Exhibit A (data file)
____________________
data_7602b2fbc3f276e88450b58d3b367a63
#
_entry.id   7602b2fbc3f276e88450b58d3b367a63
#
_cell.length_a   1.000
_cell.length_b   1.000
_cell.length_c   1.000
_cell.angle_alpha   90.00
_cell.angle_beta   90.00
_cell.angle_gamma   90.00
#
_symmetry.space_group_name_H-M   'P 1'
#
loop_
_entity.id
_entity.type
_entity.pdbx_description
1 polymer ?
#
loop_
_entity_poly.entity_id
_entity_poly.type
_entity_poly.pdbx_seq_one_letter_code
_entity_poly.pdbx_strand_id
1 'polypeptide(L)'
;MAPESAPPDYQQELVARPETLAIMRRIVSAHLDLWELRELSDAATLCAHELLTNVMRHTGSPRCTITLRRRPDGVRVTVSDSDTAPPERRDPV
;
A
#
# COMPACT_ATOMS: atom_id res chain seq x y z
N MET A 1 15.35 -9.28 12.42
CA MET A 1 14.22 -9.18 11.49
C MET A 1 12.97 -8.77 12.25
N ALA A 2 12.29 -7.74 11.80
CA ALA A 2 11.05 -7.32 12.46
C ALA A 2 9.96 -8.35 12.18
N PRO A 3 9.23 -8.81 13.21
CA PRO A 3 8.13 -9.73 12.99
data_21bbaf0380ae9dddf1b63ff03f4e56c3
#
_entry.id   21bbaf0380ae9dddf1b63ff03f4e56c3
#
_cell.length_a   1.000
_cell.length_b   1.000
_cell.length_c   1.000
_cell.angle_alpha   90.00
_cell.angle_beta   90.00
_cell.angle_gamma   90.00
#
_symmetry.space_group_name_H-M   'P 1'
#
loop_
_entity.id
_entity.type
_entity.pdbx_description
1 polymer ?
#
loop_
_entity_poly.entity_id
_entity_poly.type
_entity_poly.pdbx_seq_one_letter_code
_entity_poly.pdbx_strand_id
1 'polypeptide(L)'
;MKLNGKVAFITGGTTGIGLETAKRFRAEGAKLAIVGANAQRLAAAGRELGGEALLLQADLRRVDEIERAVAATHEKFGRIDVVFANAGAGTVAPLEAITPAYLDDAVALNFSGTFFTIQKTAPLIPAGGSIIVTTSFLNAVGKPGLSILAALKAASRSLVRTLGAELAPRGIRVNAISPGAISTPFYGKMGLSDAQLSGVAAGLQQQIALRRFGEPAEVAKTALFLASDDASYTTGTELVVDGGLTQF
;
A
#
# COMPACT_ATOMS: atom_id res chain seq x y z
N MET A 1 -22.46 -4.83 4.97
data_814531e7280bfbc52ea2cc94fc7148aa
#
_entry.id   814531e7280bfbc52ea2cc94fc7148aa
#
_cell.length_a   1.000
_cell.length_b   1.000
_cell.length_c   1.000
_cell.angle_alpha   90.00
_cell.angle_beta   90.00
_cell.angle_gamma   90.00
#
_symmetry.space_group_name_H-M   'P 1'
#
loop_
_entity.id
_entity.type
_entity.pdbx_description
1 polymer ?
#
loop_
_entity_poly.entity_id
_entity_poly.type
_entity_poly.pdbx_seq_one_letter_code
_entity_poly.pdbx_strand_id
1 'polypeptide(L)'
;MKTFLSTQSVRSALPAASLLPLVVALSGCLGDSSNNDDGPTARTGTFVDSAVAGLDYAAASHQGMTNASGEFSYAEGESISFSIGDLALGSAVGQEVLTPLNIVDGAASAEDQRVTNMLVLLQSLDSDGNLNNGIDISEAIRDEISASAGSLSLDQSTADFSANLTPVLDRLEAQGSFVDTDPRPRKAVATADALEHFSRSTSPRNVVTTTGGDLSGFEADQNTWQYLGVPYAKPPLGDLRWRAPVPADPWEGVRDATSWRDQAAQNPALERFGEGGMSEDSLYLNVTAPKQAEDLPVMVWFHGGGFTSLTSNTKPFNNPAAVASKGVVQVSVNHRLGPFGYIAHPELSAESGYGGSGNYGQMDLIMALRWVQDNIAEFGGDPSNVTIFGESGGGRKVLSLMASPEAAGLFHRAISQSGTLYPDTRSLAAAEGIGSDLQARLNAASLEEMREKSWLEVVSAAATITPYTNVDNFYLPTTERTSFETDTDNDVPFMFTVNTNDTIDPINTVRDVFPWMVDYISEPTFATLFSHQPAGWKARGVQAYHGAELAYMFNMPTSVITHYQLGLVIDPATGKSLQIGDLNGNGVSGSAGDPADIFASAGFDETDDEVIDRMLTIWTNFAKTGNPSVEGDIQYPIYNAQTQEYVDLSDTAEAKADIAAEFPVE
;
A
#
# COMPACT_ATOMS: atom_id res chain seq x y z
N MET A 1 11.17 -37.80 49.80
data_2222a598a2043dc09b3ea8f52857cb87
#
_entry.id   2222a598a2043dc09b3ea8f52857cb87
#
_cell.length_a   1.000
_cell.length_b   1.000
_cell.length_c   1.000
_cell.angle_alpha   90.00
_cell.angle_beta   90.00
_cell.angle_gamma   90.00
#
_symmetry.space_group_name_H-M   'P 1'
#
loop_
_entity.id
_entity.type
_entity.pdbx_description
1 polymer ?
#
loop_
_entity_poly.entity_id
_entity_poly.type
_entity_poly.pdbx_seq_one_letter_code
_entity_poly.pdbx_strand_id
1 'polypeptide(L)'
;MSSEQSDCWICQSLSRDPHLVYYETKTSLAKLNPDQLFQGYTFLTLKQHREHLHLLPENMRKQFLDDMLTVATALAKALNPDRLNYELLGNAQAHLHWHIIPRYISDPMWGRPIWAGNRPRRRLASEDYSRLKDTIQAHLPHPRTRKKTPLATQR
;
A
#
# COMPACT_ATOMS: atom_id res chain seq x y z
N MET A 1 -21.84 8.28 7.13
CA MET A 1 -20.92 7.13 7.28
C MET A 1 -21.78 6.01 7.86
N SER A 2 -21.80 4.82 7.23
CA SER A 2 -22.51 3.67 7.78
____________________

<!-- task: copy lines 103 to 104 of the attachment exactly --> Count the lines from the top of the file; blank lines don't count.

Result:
_entry.id   2222a598a2043dc09b3ea8f52857cb87
#